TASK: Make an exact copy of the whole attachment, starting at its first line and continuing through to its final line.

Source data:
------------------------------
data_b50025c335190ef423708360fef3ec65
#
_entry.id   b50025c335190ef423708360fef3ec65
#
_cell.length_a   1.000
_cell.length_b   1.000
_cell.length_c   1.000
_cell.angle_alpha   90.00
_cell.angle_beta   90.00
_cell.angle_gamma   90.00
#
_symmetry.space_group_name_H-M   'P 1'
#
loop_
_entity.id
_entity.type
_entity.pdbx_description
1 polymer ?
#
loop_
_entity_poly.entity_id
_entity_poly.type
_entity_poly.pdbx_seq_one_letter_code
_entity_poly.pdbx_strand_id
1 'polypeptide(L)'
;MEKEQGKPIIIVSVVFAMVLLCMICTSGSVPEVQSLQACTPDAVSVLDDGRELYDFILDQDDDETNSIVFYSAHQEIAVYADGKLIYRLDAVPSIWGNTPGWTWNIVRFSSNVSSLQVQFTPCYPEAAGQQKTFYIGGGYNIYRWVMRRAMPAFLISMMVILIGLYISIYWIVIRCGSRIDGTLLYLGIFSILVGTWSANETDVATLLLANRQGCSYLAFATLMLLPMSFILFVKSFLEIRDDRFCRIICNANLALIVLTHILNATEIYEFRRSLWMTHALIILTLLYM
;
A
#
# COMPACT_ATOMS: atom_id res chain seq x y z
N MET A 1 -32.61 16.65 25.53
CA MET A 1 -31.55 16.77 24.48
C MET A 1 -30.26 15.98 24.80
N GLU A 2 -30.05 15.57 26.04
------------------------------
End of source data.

data_b50025c335190ef423708360fef3ec65
#
_entry.id   b50025c335190ef423708360fef3ec65
#
_cell.length_a   1.000
_cell.length_b   1.000
_cell.length_c   1.000
_cell.angle_alpha   90.00
_cell.angle_beta   90.00
_cell.angle_gamma   90.00
#
_symmetry.space_group_name_H-M   'P 1'
#
loop_
_entity.id
_entity.type
_entity.pdbx_description
1 polymer ?
#
loop_
_entity_poly.entity_id
_entity_poly.type
_entity_poly.pdbx_seq_one_letter_code
_entity_poly.pdbx_strand_id
1 'polypeptide(L)'
;MEKEQGKPIIIVSVVFAMVLLCMICTSGSVPEVQSLQACTPDAVSVLDDGRELYDFILDQDDDETNSIVFYSAHQEIAVYADGKLIYRLDAVPSIWGNTPGWTWNIVRFSSNVSSLQVQFTPCYPEAAGQQKTFYIGGGYNIYRWVMRRAMPAFLISMMVILIGLYISIYWIVIRCGSRIDGTLLYLGIFSILVGTWSANETDVATLLLANRQGCSYLAFATLMLLPMSFILFVKSFLEIRDDRFCRIICNANLALIVLTHILNATEIYEFRRSLWMTHALIILTLLYM
;
A
#
# COMPACT_ATOMS: atom_id res chain seq x y z
N MET A 1 -32.61 16.65 25.53
CA MET A 1 -31.55 16.77 24.48
C MET A 1 -30.26 15.98 24.80
N GLU A 2 -30.05 15.57 26.04